Employment Cases Update

Kasongo v Humanscale UK Ltd UKEAT/0129/19/LA

Date published: 17/09/2019

Appeal against the ET’s decision refusing to allow the redacted parts of a draft letter dismissing the Claimant to be adduced as evidence in the case. Appeal allowed.

The Claimant, who was employed by the Respondent, was dismissed after she informed her manager that she was, or might be, pregnant. She claimed that the effective cause of her dismissal and other unfavourable treatment was her pregnancy or the prospect of her taking maternity leave, but the Respondent contended that the reason for dismissal was the Claimant's poor performance, work attitude and attendance issues. As part of the standard disclosure exercise, the Respondent disclosed various documents, including a redacted draft dismissal letter prepared by the Respondent's lawyers; however, the Claimant was somehow able to read the redacted words and wanted to rely on them at the full hearing. At a preliminary hearing, the ET decided that there had been no "cherry picking" by the Respondent's lawyers in terms of legal professional privilege, and so the Claimant could not rely on the redacted parts of the letter. The Claimant appealed.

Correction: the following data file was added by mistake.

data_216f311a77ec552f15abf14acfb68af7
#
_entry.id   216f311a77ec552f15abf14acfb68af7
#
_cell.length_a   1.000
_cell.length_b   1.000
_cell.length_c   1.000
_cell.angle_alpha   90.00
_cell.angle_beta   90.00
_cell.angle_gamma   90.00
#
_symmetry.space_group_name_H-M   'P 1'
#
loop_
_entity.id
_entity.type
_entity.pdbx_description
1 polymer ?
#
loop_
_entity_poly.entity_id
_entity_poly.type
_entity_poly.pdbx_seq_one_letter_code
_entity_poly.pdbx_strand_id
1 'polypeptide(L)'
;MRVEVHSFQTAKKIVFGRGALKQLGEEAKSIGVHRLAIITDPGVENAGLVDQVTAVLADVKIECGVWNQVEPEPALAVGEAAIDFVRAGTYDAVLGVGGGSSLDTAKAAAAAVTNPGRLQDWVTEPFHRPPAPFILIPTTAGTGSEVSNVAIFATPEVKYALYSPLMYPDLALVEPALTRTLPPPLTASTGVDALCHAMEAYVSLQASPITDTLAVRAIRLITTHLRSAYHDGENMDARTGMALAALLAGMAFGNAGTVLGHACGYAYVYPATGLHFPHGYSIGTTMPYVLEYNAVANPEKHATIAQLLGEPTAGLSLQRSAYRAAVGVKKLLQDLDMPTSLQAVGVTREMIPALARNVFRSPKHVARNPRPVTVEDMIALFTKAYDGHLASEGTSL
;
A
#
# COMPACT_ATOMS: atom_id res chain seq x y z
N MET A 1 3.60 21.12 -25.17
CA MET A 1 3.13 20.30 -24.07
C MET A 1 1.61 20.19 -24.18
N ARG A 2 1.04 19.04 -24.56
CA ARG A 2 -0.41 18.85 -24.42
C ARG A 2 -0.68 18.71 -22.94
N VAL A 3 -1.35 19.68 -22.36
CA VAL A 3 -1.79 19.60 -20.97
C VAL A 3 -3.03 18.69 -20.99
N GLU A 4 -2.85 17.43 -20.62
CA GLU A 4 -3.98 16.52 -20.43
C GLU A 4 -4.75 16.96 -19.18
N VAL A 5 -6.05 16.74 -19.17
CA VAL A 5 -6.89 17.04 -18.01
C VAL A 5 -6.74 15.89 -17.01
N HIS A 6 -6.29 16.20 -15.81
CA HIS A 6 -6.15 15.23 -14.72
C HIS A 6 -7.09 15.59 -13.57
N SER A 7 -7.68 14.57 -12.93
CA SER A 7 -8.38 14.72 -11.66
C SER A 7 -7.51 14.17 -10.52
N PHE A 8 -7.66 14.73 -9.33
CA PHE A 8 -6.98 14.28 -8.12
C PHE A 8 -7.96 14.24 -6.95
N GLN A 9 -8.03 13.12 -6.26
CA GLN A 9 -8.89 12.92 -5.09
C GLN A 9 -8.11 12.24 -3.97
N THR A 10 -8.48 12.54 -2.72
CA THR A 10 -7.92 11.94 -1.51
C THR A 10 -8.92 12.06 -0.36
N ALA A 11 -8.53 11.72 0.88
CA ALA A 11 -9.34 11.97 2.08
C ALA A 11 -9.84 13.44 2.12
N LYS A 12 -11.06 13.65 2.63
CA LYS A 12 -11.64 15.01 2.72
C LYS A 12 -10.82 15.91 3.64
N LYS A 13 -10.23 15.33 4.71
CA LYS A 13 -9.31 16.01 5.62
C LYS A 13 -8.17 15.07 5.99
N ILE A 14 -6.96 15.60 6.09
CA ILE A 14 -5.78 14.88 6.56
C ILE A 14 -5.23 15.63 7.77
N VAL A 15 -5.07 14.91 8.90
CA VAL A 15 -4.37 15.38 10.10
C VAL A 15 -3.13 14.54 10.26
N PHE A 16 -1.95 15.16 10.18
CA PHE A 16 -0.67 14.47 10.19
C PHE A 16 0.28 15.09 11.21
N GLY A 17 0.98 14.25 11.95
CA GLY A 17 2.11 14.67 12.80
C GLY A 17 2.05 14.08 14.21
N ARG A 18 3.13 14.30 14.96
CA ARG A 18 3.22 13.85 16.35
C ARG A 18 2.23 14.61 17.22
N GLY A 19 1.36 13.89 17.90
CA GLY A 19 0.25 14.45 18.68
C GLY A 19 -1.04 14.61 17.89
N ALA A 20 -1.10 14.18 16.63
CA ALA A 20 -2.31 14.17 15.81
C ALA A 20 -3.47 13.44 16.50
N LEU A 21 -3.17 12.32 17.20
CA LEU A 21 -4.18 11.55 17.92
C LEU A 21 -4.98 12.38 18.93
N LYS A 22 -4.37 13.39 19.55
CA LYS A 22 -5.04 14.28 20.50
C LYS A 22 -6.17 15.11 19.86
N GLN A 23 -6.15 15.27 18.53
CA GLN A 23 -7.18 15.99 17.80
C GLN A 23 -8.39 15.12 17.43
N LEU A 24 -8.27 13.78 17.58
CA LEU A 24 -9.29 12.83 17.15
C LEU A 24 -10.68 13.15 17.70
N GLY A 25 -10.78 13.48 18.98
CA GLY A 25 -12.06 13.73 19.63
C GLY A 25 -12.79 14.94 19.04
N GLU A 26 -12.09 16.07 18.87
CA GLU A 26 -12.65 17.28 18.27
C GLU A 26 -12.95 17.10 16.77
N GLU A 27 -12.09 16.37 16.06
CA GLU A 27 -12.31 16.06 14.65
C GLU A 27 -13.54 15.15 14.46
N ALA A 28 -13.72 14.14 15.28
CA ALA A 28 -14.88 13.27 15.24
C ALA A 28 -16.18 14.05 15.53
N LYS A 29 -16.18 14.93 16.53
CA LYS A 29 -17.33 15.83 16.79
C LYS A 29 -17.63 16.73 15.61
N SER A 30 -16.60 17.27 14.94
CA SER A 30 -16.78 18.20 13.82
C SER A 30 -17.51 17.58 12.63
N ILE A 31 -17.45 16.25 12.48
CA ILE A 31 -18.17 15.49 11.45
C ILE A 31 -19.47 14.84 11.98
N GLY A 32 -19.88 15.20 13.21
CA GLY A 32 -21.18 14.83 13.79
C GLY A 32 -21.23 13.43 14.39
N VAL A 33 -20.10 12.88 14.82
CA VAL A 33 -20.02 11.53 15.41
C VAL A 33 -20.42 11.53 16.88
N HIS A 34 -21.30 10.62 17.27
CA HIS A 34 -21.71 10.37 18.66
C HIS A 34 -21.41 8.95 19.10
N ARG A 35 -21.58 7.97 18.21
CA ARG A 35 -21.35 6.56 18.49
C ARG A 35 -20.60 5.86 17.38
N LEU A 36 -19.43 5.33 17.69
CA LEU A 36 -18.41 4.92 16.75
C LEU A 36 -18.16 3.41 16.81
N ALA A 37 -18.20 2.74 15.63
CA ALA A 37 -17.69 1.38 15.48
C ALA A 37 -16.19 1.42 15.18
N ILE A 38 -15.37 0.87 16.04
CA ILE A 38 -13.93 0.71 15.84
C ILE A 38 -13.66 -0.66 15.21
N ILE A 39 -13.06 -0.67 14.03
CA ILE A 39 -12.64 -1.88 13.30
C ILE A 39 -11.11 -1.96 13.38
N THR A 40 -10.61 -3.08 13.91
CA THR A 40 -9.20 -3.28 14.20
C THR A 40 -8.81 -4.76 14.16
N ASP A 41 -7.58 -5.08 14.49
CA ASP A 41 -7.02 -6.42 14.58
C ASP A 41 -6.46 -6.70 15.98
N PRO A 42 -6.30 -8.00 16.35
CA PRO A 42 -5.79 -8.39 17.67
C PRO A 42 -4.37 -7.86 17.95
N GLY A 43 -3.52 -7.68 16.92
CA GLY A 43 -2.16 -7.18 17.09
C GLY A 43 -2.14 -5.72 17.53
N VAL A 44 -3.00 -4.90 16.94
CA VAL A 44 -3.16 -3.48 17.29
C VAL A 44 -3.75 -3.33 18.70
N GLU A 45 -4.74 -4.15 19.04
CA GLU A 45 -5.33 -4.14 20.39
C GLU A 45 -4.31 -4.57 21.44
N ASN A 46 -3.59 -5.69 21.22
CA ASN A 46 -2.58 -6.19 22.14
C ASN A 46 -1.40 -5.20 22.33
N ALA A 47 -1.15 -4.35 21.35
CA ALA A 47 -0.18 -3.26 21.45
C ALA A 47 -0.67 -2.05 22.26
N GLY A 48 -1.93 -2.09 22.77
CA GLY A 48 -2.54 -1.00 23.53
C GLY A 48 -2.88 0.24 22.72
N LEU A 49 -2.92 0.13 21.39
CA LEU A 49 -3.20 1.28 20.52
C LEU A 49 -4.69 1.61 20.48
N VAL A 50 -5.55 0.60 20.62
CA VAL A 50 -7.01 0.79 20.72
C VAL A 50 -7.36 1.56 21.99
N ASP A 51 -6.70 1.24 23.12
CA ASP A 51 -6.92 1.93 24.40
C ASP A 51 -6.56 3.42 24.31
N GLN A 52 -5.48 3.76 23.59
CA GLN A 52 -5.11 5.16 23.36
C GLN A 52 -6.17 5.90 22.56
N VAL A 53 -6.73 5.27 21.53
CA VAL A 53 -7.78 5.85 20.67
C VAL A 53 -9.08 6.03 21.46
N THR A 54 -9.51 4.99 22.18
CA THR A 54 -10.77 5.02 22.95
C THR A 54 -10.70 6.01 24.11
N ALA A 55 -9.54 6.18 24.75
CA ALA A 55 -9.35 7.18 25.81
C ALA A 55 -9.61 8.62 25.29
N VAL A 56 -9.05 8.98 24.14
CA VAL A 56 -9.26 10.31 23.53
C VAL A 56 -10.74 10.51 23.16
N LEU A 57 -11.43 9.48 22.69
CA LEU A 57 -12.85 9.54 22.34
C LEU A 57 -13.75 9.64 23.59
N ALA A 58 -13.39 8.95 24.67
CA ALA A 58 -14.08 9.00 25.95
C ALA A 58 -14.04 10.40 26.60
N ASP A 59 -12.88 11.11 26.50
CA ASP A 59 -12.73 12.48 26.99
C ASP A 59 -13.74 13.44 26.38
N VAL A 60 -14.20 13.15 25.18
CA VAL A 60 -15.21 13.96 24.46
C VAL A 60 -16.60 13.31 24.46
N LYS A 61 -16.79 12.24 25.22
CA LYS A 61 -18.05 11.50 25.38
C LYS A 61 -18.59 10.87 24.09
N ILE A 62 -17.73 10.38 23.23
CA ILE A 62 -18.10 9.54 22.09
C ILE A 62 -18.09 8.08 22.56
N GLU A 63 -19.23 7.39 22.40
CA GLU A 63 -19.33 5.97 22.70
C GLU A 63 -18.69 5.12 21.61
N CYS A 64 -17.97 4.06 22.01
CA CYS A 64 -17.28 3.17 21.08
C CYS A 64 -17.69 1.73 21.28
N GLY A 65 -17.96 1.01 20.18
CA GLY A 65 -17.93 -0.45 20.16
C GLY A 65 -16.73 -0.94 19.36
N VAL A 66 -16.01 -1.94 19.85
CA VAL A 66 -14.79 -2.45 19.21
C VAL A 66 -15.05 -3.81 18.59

The EAT held that the ET had erred in deciding that there had been no "cherry picking", since the disclosed documents were all part of the same transaction (which was the giving of the legal advice about the dismissal of the Claimant), and the time gap between the legal advice and the draft letter did not mean that it was a different transaction. Accordingly, the redactions to the draft dismissal letter would be removed and the full letter would be included in the trial bundle at the full hearing.

Read the full text of the judgment on BAILII or download the file by clicking the link below.